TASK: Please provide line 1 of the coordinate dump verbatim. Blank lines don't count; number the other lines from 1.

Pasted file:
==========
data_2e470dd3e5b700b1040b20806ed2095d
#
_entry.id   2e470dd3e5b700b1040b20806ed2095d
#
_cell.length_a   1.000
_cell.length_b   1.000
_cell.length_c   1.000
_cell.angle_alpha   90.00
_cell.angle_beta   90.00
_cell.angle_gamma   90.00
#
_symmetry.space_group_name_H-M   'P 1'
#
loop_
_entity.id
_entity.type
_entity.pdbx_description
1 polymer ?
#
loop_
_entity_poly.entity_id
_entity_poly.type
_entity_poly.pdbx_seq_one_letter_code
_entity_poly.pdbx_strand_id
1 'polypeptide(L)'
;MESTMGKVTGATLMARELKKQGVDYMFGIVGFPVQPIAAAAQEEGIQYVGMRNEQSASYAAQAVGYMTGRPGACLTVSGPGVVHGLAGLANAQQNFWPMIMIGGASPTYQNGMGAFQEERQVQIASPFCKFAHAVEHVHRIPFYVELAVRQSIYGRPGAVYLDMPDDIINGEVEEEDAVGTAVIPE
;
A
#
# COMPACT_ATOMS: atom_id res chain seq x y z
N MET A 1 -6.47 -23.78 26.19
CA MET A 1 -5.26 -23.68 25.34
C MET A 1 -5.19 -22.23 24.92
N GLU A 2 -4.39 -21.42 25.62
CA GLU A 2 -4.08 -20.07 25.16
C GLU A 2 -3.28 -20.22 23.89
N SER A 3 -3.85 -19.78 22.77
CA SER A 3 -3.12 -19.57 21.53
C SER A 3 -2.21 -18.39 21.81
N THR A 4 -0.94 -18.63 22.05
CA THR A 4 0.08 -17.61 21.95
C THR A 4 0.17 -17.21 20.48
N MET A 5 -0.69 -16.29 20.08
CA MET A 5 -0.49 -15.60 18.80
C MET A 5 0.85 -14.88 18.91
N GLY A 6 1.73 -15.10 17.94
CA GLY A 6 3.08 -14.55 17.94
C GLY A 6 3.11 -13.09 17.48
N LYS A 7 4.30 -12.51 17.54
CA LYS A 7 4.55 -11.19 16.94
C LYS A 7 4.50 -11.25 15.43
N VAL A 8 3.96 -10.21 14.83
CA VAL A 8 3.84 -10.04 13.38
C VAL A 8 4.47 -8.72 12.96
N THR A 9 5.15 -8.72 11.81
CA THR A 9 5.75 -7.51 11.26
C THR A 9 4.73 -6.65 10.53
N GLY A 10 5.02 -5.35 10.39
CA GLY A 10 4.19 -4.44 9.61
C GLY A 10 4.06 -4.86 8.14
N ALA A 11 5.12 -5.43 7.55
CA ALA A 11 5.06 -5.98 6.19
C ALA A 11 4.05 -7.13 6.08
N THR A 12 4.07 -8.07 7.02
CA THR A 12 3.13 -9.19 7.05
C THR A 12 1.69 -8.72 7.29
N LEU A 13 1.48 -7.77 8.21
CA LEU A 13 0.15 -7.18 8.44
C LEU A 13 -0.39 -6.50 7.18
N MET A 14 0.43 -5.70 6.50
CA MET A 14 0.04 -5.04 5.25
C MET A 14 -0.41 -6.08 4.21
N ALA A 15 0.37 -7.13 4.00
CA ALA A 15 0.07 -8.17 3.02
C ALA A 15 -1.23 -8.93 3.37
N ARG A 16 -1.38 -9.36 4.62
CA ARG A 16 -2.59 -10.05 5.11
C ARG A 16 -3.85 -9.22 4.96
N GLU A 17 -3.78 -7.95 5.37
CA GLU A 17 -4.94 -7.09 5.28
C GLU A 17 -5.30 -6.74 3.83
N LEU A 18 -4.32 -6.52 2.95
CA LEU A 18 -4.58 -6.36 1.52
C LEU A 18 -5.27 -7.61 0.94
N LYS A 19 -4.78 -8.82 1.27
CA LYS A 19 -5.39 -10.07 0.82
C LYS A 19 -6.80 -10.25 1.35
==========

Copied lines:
data_2e470dd3e5b700b1040b20806ed2095d